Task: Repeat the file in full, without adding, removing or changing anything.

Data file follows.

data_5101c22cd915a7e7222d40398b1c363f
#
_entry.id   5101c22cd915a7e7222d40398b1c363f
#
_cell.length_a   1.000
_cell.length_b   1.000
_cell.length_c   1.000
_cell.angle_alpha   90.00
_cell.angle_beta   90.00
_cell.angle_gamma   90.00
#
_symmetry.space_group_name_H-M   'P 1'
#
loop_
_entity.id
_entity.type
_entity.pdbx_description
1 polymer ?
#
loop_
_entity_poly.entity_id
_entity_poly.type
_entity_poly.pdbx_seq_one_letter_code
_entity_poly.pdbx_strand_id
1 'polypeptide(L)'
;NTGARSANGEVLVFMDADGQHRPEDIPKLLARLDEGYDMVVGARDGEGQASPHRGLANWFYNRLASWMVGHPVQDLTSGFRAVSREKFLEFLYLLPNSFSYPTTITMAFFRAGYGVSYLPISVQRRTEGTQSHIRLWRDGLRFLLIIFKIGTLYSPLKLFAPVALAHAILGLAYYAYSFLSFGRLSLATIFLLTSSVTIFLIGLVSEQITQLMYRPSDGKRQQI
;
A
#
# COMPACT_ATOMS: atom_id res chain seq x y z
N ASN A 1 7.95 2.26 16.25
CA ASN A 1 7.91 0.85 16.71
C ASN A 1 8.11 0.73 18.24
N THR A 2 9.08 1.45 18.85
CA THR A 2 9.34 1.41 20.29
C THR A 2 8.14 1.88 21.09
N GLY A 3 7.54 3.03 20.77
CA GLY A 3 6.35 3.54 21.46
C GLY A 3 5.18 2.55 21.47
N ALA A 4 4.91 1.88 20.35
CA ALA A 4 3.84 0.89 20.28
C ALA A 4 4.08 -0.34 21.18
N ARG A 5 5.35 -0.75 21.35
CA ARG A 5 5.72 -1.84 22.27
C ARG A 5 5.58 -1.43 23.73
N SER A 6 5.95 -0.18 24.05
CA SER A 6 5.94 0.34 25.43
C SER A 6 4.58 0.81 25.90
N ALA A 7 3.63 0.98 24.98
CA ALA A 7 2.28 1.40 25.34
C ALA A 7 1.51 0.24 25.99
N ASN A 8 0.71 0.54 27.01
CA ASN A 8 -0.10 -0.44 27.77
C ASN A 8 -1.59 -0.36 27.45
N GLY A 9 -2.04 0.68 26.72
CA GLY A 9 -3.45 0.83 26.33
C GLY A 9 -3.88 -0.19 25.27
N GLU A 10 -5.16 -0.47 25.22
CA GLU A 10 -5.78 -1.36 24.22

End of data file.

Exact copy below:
data_5101c22cd915a7e7222d40398b1c363f
#
_entry.id   5101c22cd915a7e7222d40398b1c363f
#
_cell.length_a   1.000
_cell.length_b   1.000
_cell.length_c   1.000
_cell.angle_alpha   90.00
_cell.angle_beta   90.00
_cell.angle_gamma   90.00
#
_symmetry.space_group_name_H-M   'P 1'
#
loop_
_entity.id
_entity.type
_entity.pdbx_description
1 polymer ?
#
loop_
_entity_poly.entity_id
_entity_poly.type
_entity_poly.pdbx_seq_one_letter_code
_entity_poly.pdbx_strand_id
1 'polypeptide(L)'
;NTGARSANGEVLVFMDADGQHRPEDIPKLLARLDEGYDMVVGARDGEGQASPHRGLANWFYNRLASWMVGHPVQDLTSGFRAVSREKFLEFLYLLPNSFSYPTTITMAFFRAGYGVSYLPISVQRRTEGTQSHIRLWRDGLRFLLIIFKIGTLYSPLKLFAPVALAHAILGLAYYAYSFLSFGRLSLATIFLLTSSVTIFLIGLVSEQITQLMYRPSDGKRQQI
;
A
#
# COMPACT_ATOMS: atom_id res chain seq x y z
N ASN A 1 7.95 2.26 16.25
CA ASN A 1 7.91 0.85 16.71
C ASN A 1 8.11 0.73 18.24
N THR A 2 9.08 1.45 18.85
CA THR A 2 9.34 1.41 20.29
C THR A 2 8.14 1.88 21.09
N GLY A 3 7.54 3.03 20.77
CA GLY A 3 6.35 3.54 21.46
C GLY A 3 5.18 2.55 21.47
N ALA A 4 4.91 1.88 20.35
CA ALA A 4 3.84 0.89 20.28
C ALA A 4 4.08 -0.34 21.18
N ARG A 5 5.35 -0.75 21.35
CA ARG A 5 5.72 -1.84 22.27
C ARG A 5 5.58 -1.43 23.73
N SER A 6 5.95 -0.18 24.05
CA SER A 6 5.94 0.34 25.43
C SER A 6 4.58 0.81 25.90
N ALA A 7 3.63 0.98 24.98
CA ALA A 7 2.28 1.40 25.34
C ALA A 7 1.51 0.24 25.99
N ASN A 8 0.71 0.54 27.01
CA ASN A 8 -0.10 -0.44 27.77
C ASN A 8 -1.59 -0.36 27.45
N GLY A 9 -2.04 0.68 26.72
CA GLY A 9 -3.45 0.83 26.33
C GLY A 9 -3.88 -0.19 25.27
N GLU A 10 -5.16 -0.47 25.22
CA GLU A 10 -5.78 -1.36 24.22